Although Facebook could make its app work without the Google Play store, it would also have to develop its own replacements for many of the services provided by Google Services, including the ability to provide automatic updates and in-app purchases. Facebook declined to comment.

Google and Facebook are already fierce competitors for ad placement.

Facebook could also be motivated to hurt accessibility to smaller news websites that are outside their network as they launch their “Notify” news app. The app gathers news and entertainment stories into one news feed in the app. CNN, Fox News and the Washington Post are among the 70 news organizations providing stories to the app.

The other reason for the error could be a technical issue. Gordon Kelly of Forbes magazine Tech column is reporting the British newspaper The Guardian has discovered that Facebook and its accompanying Messenger app are seriously impacting both the battery life and performance of Android and iOS smartphones and tablets. In fact battery life on Android and iOS was found to be reduced by 20% and 15% respectively in addition to severe performance slowdowns. Gordon Kelly also wrote that he verified the massive impact uninstalling both Facebook and Messenger had on the performance gains on his Nexus 6P. Kelly reported that Facebook app consume an incredible amount of memory — more than any other app and, on Android, more than core parts of the operating system.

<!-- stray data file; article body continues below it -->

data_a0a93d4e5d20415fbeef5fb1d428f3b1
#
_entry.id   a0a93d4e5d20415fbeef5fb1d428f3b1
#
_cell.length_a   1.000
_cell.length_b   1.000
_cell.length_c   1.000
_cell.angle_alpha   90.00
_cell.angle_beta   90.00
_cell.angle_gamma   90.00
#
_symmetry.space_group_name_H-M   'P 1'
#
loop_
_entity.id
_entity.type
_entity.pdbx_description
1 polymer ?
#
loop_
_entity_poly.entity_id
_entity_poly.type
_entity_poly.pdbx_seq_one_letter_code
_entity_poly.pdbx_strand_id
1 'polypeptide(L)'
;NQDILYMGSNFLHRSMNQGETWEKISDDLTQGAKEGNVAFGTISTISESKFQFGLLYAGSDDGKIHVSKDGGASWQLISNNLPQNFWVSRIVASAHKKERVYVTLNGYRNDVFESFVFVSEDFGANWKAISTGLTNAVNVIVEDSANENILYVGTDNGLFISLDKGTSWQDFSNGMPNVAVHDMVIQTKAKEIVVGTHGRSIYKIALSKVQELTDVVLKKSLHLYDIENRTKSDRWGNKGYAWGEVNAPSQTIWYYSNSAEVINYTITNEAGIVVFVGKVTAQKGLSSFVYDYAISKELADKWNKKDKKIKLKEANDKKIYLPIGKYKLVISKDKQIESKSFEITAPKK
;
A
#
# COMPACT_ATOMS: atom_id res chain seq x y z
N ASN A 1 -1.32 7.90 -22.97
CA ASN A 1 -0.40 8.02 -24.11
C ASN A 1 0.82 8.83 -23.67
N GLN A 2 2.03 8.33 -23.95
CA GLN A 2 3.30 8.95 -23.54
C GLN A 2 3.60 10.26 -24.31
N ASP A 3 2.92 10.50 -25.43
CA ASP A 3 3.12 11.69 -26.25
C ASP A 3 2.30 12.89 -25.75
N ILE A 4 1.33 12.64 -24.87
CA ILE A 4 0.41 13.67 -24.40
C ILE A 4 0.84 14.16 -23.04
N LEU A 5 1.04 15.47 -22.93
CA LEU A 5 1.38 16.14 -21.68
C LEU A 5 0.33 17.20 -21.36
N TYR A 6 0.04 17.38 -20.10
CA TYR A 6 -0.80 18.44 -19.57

It’s possible that your Android app is consuming so much processing power and memory that there is not enough memory and/or processing power remaining to open the actual article inside the app. Many of these apps open a web page inside their own app. It’s also possible that the Facebook app code writers didn’t write their built-in Facebook app browser with the complete compatibility that is available in stand-alone mobile web browsers.

For users frustrated by the accessibility error, there might be a solution. Users can add any favorite website (e.g., or to their Android Home Screen. Then when you see a post that interests you in your Facebook app, switch to your HOME SCREEN and access or directly from the HOME SCREEN icon you created. It is best to do this using Google Chrome, not any built-in browser that come with your phone.